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Thymus vulgaris
Tanacetum parthenium
Taraxacum officinale
Trigonella foenum-graecum


 

 

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Untitled Document Thymus vulgaris L. (Lamiaceae/Labiatae)

Local names
Common thyme, farigola, garden thyme, herba timi, herba thymi, mother of thyme, red thyme, rubbed thyme, ten, thick leaf thyme, thym, Thymian, thyme, time, timi, tomillo, za’ater

Description
An aromatic perennial sub-shrub, 20–30 cm in height, with ascending, quadrangular, greyish brown to purplish brown lignified and twisted stems bearing oblong-lanceolate to ovate-lanceolate greyish green leaves that are pubescent on the lower surface. The flowers have a pubescent calyx and a bilobate, pinkish or whitish, corolla and are borne in verticillasters. The fruit consists of 4 brown ovoid nutlets

Plant material used
dried leaves and flowering tops

Chemical assays
Herba Thymi contains not less than 1.0% volatile oil, and not less than 0.5% phenols. Volatile oil is quantitatively determined by water/steam distillation, and the percentage content of phenols expressed as thymol is determined by spectrophotometric analysis. Thin-layer chromatographic analysis is used for thymol, carvacrol, and linalool

Major chemical constituents
Herba Thymi contains about 2.5% but not less than 1.0% of volatile oil. The composition of the volatile oil fluctuates depending on the chemotype under consideration. The principal components of Herba Thymi are thymol [1] and carvacrol [2] (up to 64% of oil), along with linalool, p-cymol, cymene, thymene, α-pinene, apigenin, luteolin, and 6-hydroxyluteolin glycosides, as well as di-, tri- and tetramethoxylated flavones, all substituted in the 6- position (for example 5,4'-dihydroxy-6,7-dimethoxyflavone, 5,4'-dihydroxy- 6,7,3'-trimethoxyflavone and its 8-methoxylated derivative 5,6,4'-trihydroxy- 7,8,3'-trimethoxyflavone)

Dosage forms
Dried herb for infusion, extract, and tincture.

Medicinal uses
Uses supported by clinical data
None.

Uses described in pharmacopoeias and well established documents
Thyme extract has been used orally to treat dyspepsia and other gastrointestinal disturbances; coughs due to colds, bronchitis and pertussis; and laryngitis and tonsillitis (as a gargle). Topical applications of thyme extract have been used in the treatment of minor wounds, the common cold, disorders of the oral cavity, and as an antibacterial agent in oral hygiene (3, 5, 8, 15, 16). Both the essential oil and thymol are ingredients of a number of proprietary drugs including antiseptic and healing ointments, syrups for the treatment of respiratory disorders, and preparations for inhalation. Another species in the genus, T. serpyllum L., is used for the same indications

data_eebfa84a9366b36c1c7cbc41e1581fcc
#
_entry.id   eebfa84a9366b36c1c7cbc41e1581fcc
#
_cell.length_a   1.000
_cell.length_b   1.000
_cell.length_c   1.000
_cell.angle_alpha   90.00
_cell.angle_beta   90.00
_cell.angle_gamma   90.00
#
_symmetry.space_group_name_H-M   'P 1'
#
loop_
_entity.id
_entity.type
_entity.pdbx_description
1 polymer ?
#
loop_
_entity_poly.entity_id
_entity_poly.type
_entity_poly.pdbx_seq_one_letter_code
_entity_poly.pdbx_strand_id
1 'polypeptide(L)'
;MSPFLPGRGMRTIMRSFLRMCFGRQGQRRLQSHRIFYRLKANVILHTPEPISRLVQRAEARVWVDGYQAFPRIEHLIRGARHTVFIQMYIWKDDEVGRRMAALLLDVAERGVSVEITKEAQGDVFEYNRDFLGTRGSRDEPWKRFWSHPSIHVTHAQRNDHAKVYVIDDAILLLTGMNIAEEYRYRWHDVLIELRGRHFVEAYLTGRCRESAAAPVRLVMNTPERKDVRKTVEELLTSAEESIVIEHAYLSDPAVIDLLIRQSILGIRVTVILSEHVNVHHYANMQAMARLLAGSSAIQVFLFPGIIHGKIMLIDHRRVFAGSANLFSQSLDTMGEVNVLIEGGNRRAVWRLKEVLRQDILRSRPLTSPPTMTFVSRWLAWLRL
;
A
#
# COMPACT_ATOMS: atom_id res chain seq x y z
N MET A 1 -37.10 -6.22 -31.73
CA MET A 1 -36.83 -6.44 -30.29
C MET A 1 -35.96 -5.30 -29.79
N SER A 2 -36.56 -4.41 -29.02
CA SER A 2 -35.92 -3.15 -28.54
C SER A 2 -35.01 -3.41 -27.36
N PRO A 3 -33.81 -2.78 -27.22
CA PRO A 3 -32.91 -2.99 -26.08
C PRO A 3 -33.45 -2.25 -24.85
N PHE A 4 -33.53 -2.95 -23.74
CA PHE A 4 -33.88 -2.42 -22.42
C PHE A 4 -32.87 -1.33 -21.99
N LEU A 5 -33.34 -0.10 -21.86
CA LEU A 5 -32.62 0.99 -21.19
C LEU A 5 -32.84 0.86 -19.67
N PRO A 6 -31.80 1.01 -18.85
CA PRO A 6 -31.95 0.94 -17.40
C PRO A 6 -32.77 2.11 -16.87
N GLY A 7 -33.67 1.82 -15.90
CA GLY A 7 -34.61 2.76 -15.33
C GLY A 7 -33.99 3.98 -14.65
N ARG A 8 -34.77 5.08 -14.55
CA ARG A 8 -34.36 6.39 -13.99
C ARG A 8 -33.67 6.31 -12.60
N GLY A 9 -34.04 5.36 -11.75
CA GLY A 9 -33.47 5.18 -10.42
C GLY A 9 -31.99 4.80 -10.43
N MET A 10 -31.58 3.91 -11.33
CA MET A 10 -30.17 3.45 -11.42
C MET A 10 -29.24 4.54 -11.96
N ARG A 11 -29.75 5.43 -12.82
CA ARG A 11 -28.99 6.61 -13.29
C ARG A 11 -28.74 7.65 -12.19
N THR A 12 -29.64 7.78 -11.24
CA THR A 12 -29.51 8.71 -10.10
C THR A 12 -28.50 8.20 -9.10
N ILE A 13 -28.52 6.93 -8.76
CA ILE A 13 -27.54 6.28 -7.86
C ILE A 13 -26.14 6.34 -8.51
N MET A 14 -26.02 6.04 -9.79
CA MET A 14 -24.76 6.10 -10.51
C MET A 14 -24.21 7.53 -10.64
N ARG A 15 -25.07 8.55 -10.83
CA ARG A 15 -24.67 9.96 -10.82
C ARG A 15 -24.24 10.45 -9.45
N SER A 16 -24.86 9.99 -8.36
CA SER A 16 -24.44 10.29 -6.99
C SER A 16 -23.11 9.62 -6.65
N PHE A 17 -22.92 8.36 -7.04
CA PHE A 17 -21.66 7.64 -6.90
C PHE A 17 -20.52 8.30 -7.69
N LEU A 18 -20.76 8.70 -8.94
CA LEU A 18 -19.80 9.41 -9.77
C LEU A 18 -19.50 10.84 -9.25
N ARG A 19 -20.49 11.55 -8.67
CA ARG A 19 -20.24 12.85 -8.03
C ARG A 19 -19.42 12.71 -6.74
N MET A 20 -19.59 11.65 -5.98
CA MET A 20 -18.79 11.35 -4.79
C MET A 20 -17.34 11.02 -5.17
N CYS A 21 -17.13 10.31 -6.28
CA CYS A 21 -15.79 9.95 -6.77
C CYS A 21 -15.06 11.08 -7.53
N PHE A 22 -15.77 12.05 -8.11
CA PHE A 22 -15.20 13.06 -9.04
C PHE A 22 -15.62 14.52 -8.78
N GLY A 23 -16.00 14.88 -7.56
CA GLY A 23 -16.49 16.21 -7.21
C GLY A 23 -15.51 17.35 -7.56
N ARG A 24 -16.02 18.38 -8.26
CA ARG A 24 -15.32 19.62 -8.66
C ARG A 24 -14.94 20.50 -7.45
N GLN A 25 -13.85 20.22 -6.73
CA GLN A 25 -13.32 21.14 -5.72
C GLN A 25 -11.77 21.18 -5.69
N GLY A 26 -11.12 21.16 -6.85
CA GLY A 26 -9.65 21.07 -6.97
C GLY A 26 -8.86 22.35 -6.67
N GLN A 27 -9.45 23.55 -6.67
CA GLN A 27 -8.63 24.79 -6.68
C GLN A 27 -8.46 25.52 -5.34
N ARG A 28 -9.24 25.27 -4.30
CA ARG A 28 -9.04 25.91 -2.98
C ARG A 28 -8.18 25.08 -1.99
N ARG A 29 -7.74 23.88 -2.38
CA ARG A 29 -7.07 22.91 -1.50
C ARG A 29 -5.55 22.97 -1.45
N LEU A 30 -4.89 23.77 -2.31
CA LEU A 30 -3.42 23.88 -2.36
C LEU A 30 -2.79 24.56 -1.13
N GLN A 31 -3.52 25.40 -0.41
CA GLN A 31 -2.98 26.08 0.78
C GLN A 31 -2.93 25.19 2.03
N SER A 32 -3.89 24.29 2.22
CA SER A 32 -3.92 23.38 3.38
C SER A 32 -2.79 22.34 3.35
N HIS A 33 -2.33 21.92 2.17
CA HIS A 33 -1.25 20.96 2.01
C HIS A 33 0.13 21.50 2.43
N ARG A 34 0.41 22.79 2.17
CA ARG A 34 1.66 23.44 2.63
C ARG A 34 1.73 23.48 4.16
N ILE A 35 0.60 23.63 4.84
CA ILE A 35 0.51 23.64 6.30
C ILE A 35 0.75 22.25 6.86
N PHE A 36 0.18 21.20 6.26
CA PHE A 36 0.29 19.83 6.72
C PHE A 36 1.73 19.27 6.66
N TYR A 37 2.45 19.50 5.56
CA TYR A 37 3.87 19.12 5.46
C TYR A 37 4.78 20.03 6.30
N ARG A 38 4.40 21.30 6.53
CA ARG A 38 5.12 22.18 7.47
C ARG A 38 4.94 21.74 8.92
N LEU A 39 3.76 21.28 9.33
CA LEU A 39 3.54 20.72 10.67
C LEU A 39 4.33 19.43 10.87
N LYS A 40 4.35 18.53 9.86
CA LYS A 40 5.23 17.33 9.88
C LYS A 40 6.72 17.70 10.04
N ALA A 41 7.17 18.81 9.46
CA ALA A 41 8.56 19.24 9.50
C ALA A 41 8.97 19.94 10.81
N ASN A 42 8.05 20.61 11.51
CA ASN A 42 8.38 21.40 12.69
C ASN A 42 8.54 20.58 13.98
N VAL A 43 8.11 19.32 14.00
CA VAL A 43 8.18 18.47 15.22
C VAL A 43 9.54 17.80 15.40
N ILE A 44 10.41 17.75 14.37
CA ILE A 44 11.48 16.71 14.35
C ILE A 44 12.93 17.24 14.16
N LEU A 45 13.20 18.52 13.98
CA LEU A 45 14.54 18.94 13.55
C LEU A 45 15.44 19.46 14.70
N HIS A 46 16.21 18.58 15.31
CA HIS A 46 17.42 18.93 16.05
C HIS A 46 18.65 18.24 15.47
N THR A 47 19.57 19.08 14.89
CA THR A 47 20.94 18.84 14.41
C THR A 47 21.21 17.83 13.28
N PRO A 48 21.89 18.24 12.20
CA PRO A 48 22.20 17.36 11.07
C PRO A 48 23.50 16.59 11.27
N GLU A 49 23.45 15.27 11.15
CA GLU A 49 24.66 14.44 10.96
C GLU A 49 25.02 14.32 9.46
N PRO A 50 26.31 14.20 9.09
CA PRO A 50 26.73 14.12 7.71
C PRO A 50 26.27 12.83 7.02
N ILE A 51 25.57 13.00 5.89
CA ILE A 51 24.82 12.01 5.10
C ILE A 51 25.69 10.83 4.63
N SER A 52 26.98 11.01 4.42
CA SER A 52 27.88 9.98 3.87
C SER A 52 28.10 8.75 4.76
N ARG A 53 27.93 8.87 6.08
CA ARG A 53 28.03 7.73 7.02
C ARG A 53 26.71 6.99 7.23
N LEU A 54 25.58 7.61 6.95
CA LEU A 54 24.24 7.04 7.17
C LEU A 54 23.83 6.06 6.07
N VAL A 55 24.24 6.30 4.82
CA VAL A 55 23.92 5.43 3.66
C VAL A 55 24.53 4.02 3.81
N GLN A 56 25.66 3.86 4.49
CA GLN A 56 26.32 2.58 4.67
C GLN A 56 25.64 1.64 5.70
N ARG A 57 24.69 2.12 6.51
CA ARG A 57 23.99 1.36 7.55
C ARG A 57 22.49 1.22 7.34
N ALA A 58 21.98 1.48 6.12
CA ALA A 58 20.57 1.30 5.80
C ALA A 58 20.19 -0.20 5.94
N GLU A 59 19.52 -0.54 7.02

Uses described in traditional medicine
As an emmenagogue, sedative, antiseptic, antipyretic, to control menstruation and cramps, and in the treatment of dermatitis

Proven pharmacological activity
Animal studies
Spasmolytic and antitussive, Expectorant and secretomotor, Antifungal and antibacterial

Contraindications
Pregnancy and lactation (See Precautions, below).

Warnings
No information available.

Precautions
General
Patients with a known sensitivity to plants in the Lamiaceae (Labiatae) should contact their physician before using thyme preparations. Patients sensitive to birch pollen or celery may have a cross-sensitivity to thyme.

Carcinogenesis, mutagenesis, impairment of fertility
Thyme essential oil did not have any mutagenic activity in the Bacillus subtilis rec-assay or the Salmonella/microsome reversion assay. Recent investigations suggest that thyme extracts are antimutagenic and that luteolin, a constituent of thyme, is a strong antimutagen against the dietary carcinogen Trp-P-2.

Pregnancy: non-teratogenic effects
The safety of Herba Thymi preparations during pregnancy or lactation has not been established. As a precautionary measure, the drug should not be used during pregnancy or lactation except on medical advice. However, widespread use of Herba Thymi has not resulted in any safety concerns.

Nursing mothers
See Pregnancy: non-teratogenic effects, above.

Other precautions
No information available concerning drug interactions, drug and laboratory test interactions, paediatric use, or teratogenic effects on pregnancy.

Adverse reactions
Contact dermatitis has been reported. Patients sensitive to birch pollen or celery may have a cross-sensitivity to thyme.

Posology
Adults and children from 1 year: 1–2g of the dried herb or the equivalent amount of fresh herb as an oral infusion several times a day; children up to 1 year: 0.5–1g. Fluid extract: dosage calculated according to the dosage of the herb. Tincture (1 : 10, 70% ethanol): 40 drops up to 3 times daily. Topical use: a 5% infusion as a gargle or mouth-wash

 

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